hawkeye54 on March 6, 2013 at 10:28 AM

Say what you will but the military needed that fight.I witnessed the entire system get cranked up and it did a fantastic job.Sure we lost alot of good people but we learned to adapt and fight this kind of war and are better for it.

docflash on March 6, 2013 at 10:50 AM

Fraud, waste and abuse. This is just another example of why we need to mind our own business.

MoreLiberty on March 6, 2013 at 10:51 AM

Just skimming the report, I notice on page 87 of the pdf a chart listing Obligations and Expenditures of Major US Reconstruction Funds as of Sep ’12. Total obligated is $49.32B (expended isn’t much different). Here are the major categories and amounts obligated:

Security and Rule of Law – $27.32B
Infrastructure – $11.88B
Governance – $8.32B
Economy – $1.82B

Each category has a few sub-sectors. I’m going to have to read more to find out what they are calling waste and what’s “mostly” waste and how it breaks down for each category, since it appears that Security and Rule of Law and Governance could be a lot more intangible than infrastructure projects. Oh, and the top category appears to include rebuilding Iraq’s Military and Police forces.

In any event, I wonder whose learning curve waste should be measured against — ours or theirs — and whether they took that distinction into account and whether they apportioned it.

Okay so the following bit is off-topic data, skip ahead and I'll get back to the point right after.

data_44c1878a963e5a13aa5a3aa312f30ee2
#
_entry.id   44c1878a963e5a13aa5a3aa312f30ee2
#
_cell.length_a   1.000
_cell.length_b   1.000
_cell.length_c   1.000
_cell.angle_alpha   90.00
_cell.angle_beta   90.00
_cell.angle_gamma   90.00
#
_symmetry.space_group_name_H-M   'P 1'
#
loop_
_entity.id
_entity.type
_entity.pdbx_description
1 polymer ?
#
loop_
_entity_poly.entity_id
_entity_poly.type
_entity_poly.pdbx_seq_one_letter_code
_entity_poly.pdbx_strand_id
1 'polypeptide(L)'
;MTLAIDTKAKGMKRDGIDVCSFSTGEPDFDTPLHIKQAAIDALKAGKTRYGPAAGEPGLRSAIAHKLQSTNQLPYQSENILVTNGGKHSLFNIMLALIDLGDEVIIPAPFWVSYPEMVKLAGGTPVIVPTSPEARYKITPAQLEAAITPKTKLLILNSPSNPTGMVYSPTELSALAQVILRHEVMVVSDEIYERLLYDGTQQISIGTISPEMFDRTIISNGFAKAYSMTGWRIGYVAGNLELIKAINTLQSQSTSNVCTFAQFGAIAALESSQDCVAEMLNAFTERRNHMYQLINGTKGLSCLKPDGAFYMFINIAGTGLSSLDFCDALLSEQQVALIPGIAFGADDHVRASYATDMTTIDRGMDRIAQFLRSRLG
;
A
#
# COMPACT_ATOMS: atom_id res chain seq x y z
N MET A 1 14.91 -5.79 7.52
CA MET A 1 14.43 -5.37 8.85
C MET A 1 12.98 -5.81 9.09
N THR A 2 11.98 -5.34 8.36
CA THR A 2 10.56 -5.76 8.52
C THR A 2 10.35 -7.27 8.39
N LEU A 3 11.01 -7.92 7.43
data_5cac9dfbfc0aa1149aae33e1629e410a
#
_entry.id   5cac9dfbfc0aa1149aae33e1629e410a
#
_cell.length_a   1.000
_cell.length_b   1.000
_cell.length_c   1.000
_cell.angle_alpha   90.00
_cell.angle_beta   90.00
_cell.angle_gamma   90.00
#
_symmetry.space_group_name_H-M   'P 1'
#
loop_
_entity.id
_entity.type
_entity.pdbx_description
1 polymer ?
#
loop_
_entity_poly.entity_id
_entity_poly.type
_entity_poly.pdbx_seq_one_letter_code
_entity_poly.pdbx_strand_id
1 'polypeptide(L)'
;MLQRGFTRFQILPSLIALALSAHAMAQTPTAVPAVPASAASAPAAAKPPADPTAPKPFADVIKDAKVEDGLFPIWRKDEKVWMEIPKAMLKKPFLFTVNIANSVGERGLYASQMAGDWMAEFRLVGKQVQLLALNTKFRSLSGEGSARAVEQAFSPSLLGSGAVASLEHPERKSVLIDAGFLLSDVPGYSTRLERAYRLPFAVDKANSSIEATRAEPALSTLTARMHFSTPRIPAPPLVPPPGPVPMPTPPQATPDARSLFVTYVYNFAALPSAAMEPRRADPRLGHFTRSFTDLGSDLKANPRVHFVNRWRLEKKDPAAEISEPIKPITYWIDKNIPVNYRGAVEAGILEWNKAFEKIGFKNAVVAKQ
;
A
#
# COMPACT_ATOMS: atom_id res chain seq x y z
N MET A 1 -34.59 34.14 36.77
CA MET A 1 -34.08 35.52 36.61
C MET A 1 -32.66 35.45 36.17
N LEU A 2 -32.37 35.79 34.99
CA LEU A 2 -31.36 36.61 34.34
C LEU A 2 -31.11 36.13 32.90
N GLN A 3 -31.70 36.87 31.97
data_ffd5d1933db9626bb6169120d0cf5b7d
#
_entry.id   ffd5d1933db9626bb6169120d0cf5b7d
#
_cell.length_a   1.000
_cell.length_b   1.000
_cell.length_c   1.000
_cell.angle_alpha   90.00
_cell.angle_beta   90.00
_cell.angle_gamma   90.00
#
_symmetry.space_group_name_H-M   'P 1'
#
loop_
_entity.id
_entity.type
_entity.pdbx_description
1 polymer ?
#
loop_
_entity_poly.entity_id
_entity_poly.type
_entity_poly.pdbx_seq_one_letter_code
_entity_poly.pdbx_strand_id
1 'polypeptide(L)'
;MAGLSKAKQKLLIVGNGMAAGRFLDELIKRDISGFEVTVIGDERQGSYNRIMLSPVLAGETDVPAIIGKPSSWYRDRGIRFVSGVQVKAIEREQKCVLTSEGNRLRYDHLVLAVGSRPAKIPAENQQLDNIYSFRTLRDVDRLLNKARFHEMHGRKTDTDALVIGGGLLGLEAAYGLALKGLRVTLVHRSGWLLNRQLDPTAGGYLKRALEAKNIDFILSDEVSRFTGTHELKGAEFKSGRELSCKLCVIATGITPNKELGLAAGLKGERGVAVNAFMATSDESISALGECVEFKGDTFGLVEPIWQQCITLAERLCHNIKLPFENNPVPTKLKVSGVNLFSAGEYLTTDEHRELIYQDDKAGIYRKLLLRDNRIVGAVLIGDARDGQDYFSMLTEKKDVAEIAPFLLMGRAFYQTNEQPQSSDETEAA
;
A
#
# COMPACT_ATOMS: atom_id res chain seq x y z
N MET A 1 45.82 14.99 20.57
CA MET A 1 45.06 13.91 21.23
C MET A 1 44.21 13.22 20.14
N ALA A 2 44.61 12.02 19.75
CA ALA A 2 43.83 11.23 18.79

Dusty on March 6, 2013 at 10:59 AM

spend a lot more of it that way than $6 billion a year

Typo in the main article.

WitchDoctor on March 6, 2013 at 11:01 AM

Actually, we have a lot of that kind of thinking behind government programs here in the US, too. We spend a lot more of it that way than $6 billion a year, and unfortunately that doesn’t have a ten-year limit.

I’d like to propose an amendment to the US Constitution, that any legislation passed by Congress must either be renewed every ten years, or must no longer be considered law.

JohnGalt23 on March 6, 2013 at 11:05 AM

Invading Iraq was one of the most foolish things this nation has done.

Tasha on March 6, 2013 at 11:07 AM

After 9-11 we should have bombed and invaded Afghanistan and Western Pakistan, eliminated who we wanted eliminated, put some northern alliance henchman in charge, declared victory and went home

Exactly. I hope we have cured ourselves of the Wilsonian impulse.

PattyJ on March 6, 2013 at 11:12 AM